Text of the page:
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Leonid Gore , Kate Hovey

Voices of the Trojan War

YEAR: 2004

COUNTRY: United States of America

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Title of the work

Voices of the Trojan War

Country of the First Edition

Country/countries of popularity

United States of America, United Kingdom, Canada, Australia

Original Language

English

First Edition Date

2004

First Edition Details

Kate Hovey, Voices of the Trojan War. Illustrated by Leonid Gore, New York: Margaret K. McElderry Books, 2004, 117 pp.

ISBN

9780689857683

Genre

Novels in verse

Target Audience

Children (recommended for ages 9-12)

Cover

Missing cover

We are still trying to obtain permission for posting the original cover.


Author of the Entry:

Miriam Riverlea, University of New England, mriverlea@gmail.com

Peer-reviewer of the Entry:

Elizabeth Hale, University of New England, ehale@une.edu.au

Lisa Maurice, Bar-Ilan University, lisa.maurice@biu.ac.il

Male portrait

Leonid Gore (Illustrator)

Born and raised in Belarus, Gore studied at the Academy of Arts in Minsk. In 1990 he immigrated to the United States. He has illustrated over thirty children’s books, and written five of his own. Two of the books Gore has illustrated have classical themes – Laura Geringer’s Pomegranate Seed (1995), a picture book retelling of the myth of Persephone, and Kate Hovey’s verse novel Voices of the Trojan War (2004). He has also created book cover designs for Phillip Pullman’s Clockwork (1998) and a number of children’s classics including Robert Louis Stevenson’s The Strange Case of Dr Jekyll and Mt Hyde and Other Stories and Frances Hodgson Burnett’s A Little Princess. His paintings have been exhibited at New York’s Society of Illustrators. He lives in Oakland, New Jersey with his wife and daughter. 


Sources:

Official website (accessed: September 14, 2020).

Profile at scholastic.com (accessed: September 14, 2020).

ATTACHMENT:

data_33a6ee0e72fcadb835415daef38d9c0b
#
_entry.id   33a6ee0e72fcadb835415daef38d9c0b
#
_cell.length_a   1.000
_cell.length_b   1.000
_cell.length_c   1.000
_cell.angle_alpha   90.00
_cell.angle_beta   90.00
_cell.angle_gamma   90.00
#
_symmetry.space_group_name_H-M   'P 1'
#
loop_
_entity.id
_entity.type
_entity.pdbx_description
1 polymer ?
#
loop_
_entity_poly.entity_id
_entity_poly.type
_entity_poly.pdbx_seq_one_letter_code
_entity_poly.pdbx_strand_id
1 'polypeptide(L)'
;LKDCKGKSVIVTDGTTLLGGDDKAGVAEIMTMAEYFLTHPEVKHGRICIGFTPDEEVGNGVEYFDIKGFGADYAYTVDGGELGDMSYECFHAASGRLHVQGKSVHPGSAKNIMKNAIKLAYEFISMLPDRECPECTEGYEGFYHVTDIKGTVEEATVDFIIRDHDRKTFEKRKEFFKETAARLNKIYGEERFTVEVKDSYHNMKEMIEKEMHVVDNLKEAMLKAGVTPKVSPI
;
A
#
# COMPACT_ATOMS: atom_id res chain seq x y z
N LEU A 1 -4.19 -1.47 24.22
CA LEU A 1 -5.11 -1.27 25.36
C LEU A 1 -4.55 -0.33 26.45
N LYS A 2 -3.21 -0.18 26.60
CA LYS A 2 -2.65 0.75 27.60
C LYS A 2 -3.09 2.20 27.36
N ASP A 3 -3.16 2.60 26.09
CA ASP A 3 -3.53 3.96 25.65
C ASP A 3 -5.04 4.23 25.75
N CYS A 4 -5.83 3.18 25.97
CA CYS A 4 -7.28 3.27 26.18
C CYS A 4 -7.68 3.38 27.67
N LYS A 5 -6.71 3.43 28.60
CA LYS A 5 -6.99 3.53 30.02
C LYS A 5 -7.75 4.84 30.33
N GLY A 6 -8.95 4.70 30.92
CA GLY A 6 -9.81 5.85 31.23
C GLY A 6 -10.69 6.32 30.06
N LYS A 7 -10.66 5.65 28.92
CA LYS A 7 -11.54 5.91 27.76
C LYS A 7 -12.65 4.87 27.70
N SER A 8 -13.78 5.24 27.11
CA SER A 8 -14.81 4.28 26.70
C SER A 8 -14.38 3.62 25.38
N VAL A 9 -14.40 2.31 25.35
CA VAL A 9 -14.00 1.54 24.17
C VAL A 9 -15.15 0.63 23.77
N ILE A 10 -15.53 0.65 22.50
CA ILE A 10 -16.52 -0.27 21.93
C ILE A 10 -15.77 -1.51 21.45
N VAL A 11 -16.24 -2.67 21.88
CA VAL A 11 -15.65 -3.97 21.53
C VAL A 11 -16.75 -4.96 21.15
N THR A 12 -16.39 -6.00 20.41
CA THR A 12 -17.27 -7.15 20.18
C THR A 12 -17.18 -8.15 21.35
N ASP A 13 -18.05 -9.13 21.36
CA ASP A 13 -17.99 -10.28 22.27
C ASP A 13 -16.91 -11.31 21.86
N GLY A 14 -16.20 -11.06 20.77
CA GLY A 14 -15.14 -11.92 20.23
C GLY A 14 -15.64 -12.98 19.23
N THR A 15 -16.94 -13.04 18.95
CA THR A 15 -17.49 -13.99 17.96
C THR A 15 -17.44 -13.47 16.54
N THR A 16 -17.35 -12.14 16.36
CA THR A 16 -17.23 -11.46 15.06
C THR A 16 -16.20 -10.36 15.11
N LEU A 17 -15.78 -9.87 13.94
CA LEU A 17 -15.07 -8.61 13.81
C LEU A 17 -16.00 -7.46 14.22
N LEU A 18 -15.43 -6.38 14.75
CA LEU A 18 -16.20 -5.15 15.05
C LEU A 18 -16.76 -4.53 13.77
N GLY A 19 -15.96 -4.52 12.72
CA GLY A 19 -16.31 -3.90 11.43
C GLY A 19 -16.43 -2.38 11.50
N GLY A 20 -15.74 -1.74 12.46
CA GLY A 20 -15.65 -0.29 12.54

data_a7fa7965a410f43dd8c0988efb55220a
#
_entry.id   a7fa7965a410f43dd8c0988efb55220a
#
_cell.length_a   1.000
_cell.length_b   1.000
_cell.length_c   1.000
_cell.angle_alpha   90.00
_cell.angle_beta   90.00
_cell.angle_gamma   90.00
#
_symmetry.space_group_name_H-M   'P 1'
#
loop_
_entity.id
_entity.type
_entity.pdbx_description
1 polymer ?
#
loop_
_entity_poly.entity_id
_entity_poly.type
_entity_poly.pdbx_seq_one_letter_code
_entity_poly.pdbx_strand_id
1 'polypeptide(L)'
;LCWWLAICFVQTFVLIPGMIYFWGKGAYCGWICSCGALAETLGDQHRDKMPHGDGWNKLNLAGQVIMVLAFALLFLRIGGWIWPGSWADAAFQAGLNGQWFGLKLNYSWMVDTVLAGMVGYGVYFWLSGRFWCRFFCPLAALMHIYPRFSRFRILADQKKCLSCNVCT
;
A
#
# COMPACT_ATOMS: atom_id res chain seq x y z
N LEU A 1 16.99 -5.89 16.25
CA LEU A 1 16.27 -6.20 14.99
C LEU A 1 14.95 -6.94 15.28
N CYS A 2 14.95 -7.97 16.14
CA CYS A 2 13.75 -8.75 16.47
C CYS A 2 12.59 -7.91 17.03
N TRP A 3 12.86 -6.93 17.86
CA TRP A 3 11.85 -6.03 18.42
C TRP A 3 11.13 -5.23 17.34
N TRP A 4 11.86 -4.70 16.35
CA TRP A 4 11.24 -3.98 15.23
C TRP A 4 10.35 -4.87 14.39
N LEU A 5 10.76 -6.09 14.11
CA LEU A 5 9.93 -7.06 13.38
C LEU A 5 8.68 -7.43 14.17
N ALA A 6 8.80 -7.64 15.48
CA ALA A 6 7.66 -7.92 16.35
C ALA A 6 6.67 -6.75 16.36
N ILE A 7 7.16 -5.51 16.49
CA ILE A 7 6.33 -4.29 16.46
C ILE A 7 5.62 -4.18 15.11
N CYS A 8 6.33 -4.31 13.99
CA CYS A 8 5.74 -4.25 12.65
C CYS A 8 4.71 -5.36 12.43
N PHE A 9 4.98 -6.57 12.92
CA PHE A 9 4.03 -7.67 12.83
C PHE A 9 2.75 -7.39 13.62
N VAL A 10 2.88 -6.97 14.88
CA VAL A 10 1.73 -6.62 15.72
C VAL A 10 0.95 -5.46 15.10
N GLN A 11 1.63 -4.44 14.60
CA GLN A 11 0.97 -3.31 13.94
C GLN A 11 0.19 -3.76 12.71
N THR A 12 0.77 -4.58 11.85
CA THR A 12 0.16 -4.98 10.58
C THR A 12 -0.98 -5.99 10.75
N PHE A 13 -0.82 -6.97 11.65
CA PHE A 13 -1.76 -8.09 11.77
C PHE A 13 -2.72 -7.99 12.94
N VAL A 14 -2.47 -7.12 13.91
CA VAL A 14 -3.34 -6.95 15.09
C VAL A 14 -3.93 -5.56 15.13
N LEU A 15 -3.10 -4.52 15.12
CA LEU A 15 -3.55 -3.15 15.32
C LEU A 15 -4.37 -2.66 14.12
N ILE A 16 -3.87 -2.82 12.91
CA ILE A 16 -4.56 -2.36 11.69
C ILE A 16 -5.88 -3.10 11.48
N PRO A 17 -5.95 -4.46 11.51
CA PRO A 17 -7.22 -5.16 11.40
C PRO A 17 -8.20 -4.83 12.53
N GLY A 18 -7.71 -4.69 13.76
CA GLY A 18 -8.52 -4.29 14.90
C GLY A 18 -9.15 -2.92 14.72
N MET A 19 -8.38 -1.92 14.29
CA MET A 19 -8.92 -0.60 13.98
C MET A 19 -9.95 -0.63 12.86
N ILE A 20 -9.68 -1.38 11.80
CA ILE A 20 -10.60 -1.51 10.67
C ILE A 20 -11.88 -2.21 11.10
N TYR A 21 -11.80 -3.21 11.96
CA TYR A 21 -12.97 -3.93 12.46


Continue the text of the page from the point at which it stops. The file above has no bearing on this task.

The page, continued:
Bio prepared by Miriam Riverlea, University of New England, mriverlea@gmail.com 


Female portrait

Kate Hovey (Author)

Born in Flint, Michigan, as a child Kate Hovey loved ancient myth and fairy tales. She studied classics at college and poetry and writing at Northwestern University and UCLA. Inspired by visits to the antiquities collection of the J. Paul Getty Museum in Malibu, she began to write poetic versions of classical myths from the first-person perspective of the gods, goddesses and other characters. These poems formed the basis for her three books that retell ancient myth for young readers: Arachne Speaks (2001), Voices of the Trojan War (2004), and Ancient Voices (2004). In addition to her writing, she has worked as a metalsmith, mask maker and costume designer. She has made oversized copper masks for university productions of classical plays, and visits schools throughout the United States, combining storytelling, poetry and masked performances to teach students about the ancient world. She lives in Ventura, California.


Sources:

Official website (accessed: September 14, 2020).

Profile at biography.jrank.org (accessed: September 14, 2020).

Profile at pw.org (accessed: September 14, 2020).


Bio prepared by Miriam Riverlea, University of New England, mriverlea@gmail.com


Summary

Voices of the Trojan War recounts the saga of Troy in verse. The book is a collection of 53 short poems, bookended by an invocation and epilogue. Most of the poems are in the form ABAB, but a few feature other patterns of rhyme and rhythm. Each one has a title, and is preceded by a classical epigraph. Excerpts from Homer’s Iliad and book two of Virgil’s Aeneid feature numerous times, but there are also references to The Odyssey, the plays of Euripides, Ovid, and Lucian. 

The book begins with a discourse between an unnamed Poet and the Muse. The opening line, "Tell us, muse, of Troy’s dark days" (p. 3) echoes the opening line of Homer’s Iliad, but it is Hector and Cassandra, not Achilles, who are named first. As the poet takes up the story, the Muse acknowledges the renown of a myth that has been retold countless times:

MUSE:Words repeated many times-

what is left to tell?

Let the heroes speak themselves;

Ask the gods as well. (p.4)